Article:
Geologic processes, atmospheric systems, ecosystems, and societies are interconnected through a series of energy transformations . . . each receiving energy and materials from the other, returning same, and acting through feedback mechanisms to self-oranize the whole in a grand interplay of space, time, energy and information. Processes of energy transformation throughout the biosphere build order, degrade energy in the process, and cycle materials and information in networks of hierarchically organized systems of ever increasing spatial and temporal scales (Odum, 2001, p. 4).
Georgescu-Roegen is another mentioned in the wiki. He's been preaching thermoeconomics for decades but has been largely ignored by the economic ideologues wedded to Enlightenment-era mechanics (and its brainchild capitalism). Here are a few excerpts from one of his 1975 articles, "Energy and economic myths":
"Economists over the last hundred years remained stubbornly attached to one particular idea, the mechanistic epistemology which dominated the orientation of the founders of the Neoclassical School. [...] They thus had some attenuating circumstances, which cannot, however, be invoked by those who came long after the mechanistic dogma had been banished even from physics. The latter-day economists, without a single second thought, have apparently been happy to develop their discipline on the mechanistic tracks laid out by their forefathers, fiercely fighting any suggestion that economics may be conceived otherwise. [...] The consequence of this indiscriminate attachment to the mechanistic dogma [...] is thus reduced to a timeless kinematics. [...] Complete reversibility is the general rule, just as in mechanics" (347-48).
Recall this post from the pomo and complexity thread, wherein a Ph.D. dissertation applied the Prigogine and Morin sort of complexity to various issues. The referenced post is the last chapter's application to capitalism. Consistent with the above are some excerpts from that post indicative of capitalism's metaphysical and dualistic idealism typical of Enlightenment formal operations:
He starts by describing capitalism as a restricted economy with ideological components [...] [which] causes one to avoid any empirical evidence to the contrary, because the idea is what is important, not the empirical material on the ground. [...] A general economy though does not oppose the ideal with the actual, and consequently impose the former on the latter. This opens the system to possibilities never considered in the restricted version due to contingent forces on the ground.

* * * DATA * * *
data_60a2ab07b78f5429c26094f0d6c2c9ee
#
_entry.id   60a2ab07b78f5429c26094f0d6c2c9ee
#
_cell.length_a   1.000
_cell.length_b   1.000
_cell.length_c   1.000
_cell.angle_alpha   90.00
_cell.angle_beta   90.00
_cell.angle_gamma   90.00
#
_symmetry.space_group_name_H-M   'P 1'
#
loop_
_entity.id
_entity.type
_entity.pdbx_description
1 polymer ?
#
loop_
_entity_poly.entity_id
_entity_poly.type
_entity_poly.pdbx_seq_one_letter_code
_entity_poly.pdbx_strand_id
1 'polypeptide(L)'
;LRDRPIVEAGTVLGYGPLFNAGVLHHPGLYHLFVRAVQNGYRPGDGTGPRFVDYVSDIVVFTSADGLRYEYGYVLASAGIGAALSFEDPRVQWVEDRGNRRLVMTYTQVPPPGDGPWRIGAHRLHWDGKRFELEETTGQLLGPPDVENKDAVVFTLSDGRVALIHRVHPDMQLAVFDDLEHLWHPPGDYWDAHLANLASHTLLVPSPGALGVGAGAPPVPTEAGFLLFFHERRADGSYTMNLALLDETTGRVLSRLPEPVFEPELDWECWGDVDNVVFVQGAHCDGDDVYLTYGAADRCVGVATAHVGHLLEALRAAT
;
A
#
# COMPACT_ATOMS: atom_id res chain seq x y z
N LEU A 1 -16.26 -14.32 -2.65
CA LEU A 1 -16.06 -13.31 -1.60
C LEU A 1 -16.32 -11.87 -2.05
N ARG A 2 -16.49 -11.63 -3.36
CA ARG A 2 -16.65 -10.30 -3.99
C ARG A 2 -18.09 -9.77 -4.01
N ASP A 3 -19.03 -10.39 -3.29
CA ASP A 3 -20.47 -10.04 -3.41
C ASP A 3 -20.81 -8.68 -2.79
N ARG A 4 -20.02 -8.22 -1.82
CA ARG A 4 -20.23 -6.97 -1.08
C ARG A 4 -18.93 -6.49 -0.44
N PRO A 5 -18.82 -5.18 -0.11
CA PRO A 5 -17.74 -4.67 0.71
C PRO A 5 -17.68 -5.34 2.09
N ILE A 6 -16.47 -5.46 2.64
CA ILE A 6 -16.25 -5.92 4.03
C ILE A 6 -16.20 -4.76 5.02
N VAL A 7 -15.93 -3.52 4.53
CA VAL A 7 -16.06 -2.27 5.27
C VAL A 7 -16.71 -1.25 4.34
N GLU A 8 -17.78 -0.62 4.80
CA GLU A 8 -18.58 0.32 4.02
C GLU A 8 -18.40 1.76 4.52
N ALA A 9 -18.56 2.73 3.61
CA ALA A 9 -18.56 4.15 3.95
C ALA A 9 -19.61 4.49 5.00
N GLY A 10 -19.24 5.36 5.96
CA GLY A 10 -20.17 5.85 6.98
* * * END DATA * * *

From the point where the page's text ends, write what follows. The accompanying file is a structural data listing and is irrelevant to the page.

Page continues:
Restricted economies like capitalism are present-centered. The future can only be based on possibilities inherent to what is present, not some novel challenge. It’s a 'feedback trap' that only narcissistically reinforces itself instead of responding to a changing environment. Interestingly, this is tied to 'awakening' to truth, 'a different consciousness' where time stops in an eternal present (259-61). Which all of course feeds back into a timeless Causal or Ideal [that is] bivalently juxtaposed with the actual or material.
It seems this stuff is taking over everywhere but the US. Hmmm, wonder why that is? From the Office of Jeremy Rifkin newsletter:
This century will see the emergence of a new 1st World. In the meantime, the U.S. is slipping from 1st- to 2nd-World status...
That's what sticking to good old State-corporate capitalism (aka fascism) gets us.
From this 2010 Rifkin riff:
"The real crisis lies in the set of assumptions about human nature that governs the behavior of world leaders--assumptions that were spawned during the Enlightenment more than 200 years ago at the dawn of the modern market economy and the emergence of the nation state era. The Enlightenment thinkers--John Locke, Adam Smith, Marquis de Condorcet et. al.--took umbrage with the Medieval Christian world view that saw human nature as fallen and depraved and that looked to salvation in the next world through God's grace. They preferred to cast their lot with the idea that human beings' essential nature is rational, detached, autonomous, acquisitive and utilitarian and argued that individual salvation lies in unlimited material progress here on Earth.
"The Enlightenment notions about human nature were reflected in the newly minted nation-state whose raison d'être was to protect private property relations and stimulate market forces as well as act as a surrogate of the collective self-interest of the citizenry in the international arena. Like individuals, nation-states were considered to be autonomous agents embroiled in a relentless battle with other sovereign nations in the pursuit of material gains.
"It was these very assumptions that provided the philosophical underpinnings for a geopolitical frame of reference that accompanied the first and second industrial revolutions in the 19th and 20th centuries. These beliefs about human nature came to the fore in the aftermath of the global economic meltdown and in the boisterous and acrimonious confrontations in the meeting rooms in Copenhagen, with potentially disastrous consequences for the future of humanity and the planet.
"What is required now is nothing less than a leap to global empathic consciousness and in less than a generation if we are to resurrect the global economy and revitalize the biosphere. The question becomes this: what is the mechanism that allows empathic sensitivity to mature and consciousness to expand through history?